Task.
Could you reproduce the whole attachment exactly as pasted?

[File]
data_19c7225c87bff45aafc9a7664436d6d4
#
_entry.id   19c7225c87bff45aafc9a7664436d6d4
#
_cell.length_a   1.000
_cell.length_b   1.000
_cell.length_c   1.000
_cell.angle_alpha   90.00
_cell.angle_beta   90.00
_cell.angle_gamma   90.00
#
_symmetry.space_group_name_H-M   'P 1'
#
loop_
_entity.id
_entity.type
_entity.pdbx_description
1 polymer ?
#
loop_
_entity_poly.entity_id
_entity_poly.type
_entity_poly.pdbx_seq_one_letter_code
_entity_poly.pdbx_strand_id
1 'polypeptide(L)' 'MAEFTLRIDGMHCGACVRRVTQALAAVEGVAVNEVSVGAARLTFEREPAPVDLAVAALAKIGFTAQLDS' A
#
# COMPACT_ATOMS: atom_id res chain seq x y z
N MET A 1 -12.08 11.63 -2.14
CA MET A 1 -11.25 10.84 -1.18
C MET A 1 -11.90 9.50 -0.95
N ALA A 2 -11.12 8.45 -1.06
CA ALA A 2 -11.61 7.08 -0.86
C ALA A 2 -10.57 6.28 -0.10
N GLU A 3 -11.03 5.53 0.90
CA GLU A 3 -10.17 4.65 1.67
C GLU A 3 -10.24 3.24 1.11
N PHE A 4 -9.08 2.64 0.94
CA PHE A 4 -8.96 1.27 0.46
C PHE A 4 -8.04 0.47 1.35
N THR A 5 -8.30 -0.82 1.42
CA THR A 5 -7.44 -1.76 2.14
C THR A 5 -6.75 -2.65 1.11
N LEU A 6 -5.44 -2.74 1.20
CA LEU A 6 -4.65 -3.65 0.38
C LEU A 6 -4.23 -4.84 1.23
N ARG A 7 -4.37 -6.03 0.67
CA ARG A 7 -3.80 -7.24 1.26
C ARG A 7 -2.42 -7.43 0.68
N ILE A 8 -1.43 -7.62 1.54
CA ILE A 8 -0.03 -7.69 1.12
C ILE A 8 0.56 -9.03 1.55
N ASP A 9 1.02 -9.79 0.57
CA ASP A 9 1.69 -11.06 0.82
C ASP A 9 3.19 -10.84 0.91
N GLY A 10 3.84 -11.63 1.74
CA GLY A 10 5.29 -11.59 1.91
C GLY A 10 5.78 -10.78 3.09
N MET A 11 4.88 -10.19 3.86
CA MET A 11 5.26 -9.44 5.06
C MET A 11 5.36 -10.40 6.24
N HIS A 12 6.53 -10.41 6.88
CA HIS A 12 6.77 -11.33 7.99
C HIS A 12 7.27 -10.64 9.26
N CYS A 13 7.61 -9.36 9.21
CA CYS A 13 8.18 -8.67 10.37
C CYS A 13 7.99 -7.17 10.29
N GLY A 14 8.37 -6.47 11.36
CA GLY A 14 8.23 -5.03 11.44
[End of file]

data_19c7225c87bff45aafc9a7664436d6d4
#
_entry.id   19c7225c87bff45aafc9a7664436d6d4
#
_cell.length_a   1.000
_cell.length_b   1.000
_cell.length_c   1.000
_cell.angle_alpha   90.00
_cell.angle_beta   90.00
_cell.angle_gamma   90.00
#
_symmetry.space_group_name_H-M   'P 1'
#
loop_
_entity.id
_entity.type
_entity.pdbx_description
1 polymer ?
#
loop_
_entity_poly.entity_id
_entity_poly.type
_entity_poly.pdbx_seq_one_letter_code
_entity_poly.pdbx_strand_id
1 'polypeptide(L)' 'MAEFTLRIDGMHCGACVRRVTQALAAVEGVAVNEVSVGAARLTFEREPAPVDLAVAALAKIGFTAQLDS' A
#
# COMPACT_ATOMS: atom_id res chain seq x y z
N MET A 1 -12.08 11.63 -2.14
CA MET A 1 -11.25 10.84 -1.18
C MET A 1 -11.90 9.50 -0.95
N ALA A 2 -11.12 8.45 -1.06
CA ALA A 2 -11.61 7.08 -0.86
C ALA A 2 -10.57 6.28 -0.10
N GLU A 3 -11.03 5.53 0.90
CA GLU A 3 -10.17 4.65 1.67
C GLU A 3 -10.24 3.24 1.11
N PHE A 4 -9.08 2.64 0.94
CA PHE A 4 -8.96 1.27 0.46
C PHE A 4 -8.04 0.47 1.35
N THR A 5 -8.30 -0.82 1.42
CA THR A 5 -7.44 -1.76 2.14
C THR A 5 -6.75 -2.65 1.11
N LEU A 6 -5.44 -2.74 1.20
CA LEU A 6 -4.65 -3.65 0.38
C LEU A 6 -4.23 -4.84 1.23
N ARG A 7 -4.37 -6.03 0.67
CA ARG A 7 -3.80 -7.24 1.26
C ARG A 7 -2.42 -7.43 0.68
N ILE A 8 -1.43 -7.62 1.54
CA ILE A 8 -0.03 -7.69 1.12
C ILE A 8 0.56 -9.03 1.55
N ASP A 9 1.02 -9.79 0.57
CA ASP A 9 1.69 -11.06 0.82
C ASP A 9 3.19 -10.84 0.91
N GLY A 10 3.84 -11.63 1.74
CA GLY A 10 5.29 -11.59 1.91
C GLY A 10 5.78 -10.78 3.09
N MET A 11 4.88 -10.19 3.86
CA MET A 11 5.26 -9.44 5.06
C MET A 11 5.36 -10.40 6.24
N HIS A 12 6.53 -10.41 6.88
CA HIS A 12 6.77 -11.33 7.99
C HIS A 12 7.27 -10.64 9.26
N CYS A 13 7.61 -9.36 9.21
CA CYS A 13 8.18 -8.67 10.37
C CYS A 13 7.99 -7.17 10.29
N GLY A 14 8.37 -6.47 11.36
CA GLY A 14 8.23 -5.03 11.44